How does it work certifying in best practices such as PRINCE2® and PRINCE2 Agile® via virtual classrooms and distance learning?
Right now, when most people are working and studying in a context of social distancing, it’s the only viable option. I’ve been delivering courses like this for more than five years and they work well.
Candidates tend to be relaxed in their own environment and, as a trainer, I can use my own home as an example to bring PRINCE2 to life – for example, how can we treat my kitchen as a project?
So, what are the crucial elements needed for successful virtual teaching and learning?
- Having the right technology
It’s necessary for trainers to have a whiteboard facility of some kind. A lot of organizations I work with have the technology to draw straight onto the screen and visible to the delegates. Not everyone learns by reading, so it’s good to illustrate examples.
- Building a learner-trainer relationship
In the virtual lessons, a chat facility is useful for delegates to use for private messaging or posting a question for everyone. This helps make it as engaging as possible – for example, by asking everyone to type their answers and compare responses. It’s important to have tasks that are shared across the group.
Also, in my case, each delegate can call me after a virtual session to support their learning. People need access to all the resources available and speaking to the trainer is a saving grace for many candidates.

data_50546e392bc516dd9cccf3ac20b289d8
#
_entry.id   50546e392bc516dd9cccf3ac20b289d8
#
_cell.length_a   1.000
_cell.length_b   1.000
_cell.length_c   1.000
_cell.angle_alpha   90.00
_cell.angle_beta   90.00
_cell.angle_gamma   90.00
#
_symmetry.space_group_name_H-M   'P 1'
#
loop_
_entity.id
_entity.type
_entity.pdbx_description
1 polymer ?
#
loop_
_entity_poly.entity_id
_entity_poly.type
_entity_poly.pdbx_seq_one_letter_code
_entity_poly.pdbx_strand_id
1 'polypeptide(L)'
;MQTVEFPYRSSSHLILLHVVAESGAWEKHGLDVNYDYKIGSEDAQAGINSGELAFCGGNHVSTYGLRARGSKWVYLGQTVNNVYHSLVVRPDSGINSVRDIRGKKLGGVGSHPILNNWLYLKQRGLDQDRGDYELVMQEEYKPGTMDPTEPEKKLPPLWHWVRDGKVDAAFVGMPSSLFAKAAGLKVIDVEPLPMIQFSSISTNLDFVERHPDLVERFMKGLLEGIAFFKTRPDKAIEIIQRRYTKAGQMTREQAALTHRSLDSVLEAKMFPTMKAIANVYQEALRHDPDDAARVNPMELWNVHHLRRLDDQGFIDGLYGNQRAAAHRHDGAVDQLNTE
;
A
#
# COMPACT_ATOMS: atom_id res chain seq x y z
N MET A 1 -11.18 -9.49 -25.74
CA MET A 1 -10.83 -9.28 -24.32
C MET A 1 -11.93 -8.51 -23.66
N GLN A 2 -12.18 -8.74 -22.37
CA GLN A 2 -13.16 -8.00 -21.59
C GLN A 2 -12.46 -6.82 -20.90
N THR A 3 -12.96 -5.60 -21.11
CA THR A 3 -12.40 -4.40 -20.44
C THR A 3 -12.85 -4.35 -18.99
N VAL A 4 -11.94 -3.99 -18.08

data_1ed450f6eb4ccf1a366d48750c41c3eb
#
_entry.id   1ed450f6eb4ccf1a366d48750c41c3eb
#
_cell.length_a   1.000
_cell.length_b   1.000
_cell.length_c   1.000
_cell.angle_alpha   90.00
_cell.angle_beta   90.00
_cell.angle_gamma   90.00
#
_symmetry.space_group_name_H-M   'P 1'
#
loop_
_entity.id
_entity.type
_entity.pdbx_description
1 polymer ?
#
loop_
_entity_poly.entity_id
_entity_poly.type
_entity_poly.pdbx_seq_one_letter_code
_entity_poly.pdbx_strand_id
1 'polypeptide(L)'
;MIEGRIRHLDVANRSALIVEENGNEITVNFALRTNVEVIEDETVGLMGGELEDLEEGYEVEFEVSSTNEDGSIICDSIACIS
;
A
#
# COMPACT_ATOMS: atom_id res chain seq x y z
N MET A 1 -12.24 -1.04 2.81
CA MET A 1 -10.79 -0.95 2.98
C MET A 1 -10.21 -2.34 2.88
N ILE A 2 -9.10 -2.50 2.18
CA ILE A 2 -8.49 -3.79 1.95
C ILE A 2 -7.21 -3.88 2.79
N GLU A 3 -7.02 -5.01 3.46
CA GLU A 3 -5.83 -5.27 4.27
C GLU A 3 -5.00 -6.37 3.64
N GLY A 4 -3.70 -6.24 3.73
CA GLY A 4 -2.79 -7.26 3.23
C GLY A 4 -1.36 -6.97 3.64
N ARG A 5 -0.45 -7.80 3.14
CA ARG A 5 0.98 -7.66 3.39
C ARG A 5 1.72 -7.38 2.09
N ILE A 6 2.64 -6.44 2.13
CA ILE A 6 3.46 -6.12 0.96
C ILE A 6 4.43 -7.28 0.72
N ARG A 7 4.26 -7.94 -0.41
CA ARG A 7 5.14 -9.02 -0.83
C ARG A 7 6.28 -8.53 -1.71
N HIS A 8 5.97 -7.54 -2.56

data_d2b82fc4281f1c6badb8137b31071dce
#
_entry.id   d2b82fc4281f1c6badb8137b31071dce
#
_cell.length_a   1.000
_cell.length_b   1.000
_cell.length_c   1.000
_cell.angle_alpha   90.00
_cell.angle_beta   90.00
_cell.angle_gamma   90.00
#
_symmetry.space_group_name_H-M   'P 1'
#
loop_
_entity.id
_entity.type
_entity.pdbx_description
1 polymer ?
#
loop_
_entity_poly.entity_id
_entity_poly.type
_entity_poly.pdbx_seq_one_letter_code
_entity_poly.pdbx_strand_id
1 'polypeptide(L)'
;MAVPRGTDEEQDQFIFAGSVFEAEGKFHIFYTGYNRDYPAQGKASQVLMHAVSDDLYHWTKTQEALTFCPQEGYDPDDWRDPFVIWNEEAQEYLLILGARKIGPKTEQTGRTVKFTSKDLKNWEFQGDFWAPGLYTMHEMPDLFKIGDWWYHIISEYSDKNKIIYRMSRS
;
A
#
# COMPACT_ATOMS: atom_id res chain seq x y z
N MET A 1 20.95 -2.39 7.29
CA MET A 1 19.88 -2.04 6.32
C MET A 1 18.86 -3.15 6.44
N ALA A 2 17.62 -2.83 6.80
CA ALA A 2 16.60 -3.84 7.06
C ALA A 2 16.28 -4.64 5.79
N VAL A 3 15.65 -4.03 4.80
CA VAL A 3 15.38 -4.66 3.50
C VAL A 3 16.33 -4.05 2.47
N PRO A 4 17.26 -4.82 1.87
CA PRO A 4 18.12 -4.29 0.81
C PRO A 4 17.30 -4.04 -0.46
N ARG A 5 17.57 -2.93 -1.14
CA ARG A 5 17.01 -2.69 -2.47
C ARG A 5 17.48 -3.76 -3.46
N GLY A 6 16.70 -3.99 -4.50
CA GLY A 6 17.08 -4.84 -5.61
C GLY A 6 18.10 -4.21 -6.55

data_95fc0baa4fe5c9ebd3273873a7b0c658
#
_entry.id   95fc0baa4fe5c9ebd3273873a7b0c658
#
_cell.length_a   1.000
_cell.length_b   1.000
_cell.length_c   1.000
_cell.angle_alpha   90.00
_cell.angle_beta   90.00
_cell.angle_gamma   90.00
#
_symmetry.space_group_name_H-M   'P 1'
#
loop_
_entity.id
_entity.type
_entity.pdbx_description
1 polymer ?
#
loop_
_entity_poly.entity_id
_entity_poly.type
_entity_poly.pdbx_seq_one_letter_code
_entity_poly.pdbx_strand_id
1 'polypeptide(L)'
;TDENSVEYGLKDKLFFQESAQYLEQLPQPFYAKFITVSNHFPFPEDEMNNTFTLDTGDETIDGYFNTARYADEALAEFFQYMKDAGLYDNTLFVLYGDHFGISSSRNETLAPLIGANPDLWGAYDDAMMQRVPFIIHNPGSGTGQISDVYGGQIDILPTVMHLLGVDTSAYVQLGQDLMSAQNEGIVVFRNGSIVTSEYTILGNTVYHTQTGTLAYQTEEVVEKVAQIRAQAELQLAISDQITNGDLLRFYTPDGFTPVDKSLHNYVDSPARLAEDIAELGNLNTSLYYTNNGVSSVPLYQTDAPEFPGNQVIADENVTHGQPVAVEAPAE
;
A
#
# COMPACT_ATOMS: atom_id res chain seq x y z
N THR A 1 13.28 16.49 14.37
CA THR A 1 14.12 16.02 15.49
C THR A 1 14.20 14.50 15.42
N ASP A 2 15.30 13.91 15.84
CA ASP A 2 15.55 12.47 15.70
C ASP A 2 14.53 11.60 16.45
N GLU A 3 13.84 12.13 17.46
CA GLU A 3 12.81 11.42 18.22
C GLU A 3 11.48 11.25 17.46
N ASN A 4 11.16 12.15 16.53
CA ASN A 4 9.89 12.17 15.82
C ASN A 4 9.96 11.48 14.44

- Building good learning habits
Learners studying PRINCE2/PRINCE2 Agile should familiarize themselves with the book as a reference manual, not just a study aid.
This means adding their own notes to make the text directly relevant to their working life. To get people into the habit of this, I’ve been known to dictate notes and, with that initial input, they start to write meaningful reminders which they can refer back to in future.
Making an opportunity out of a lockdown
The world of work has had to adapt quickly to the changes brought about by the Covid-19 pandemic.
For some businesses and staff, this will be the first experience of working remotely. However, when business premises reopen there is a chance that organizations will change the way they work permanently.
I think that will mean projects coming at us from everywhere and needing the right project management skills: for example, recovery projects, training people to deliver money saving initiatives and upskilling staff so they can run projects remotely (involving improved communications skills and stakeholder management). Businesses and their people will each have to alter the way they work in order to survive unprecedented change and project management is the primary way of delivering change. So, more than ever, skills contained in PRINCE2 Agile will be vital; enabling people to adapt to an evolving environment.
Upskilling self-employed people
If self-employed people are finding business in a state of hiatus, they could use the time available to increase their knowledge, skills and adaptability through best practice learning. It can help them look at their current business model to see what could improve their employability and services as a professional.
It’s a good opportunity to respond to current economic conditions. If people don’t use this as a learning experience and a chance to broaden their skills, it’s a missed opportunity. If you’ve got the technology, take the opportunity to learn and invest in yourself and your people.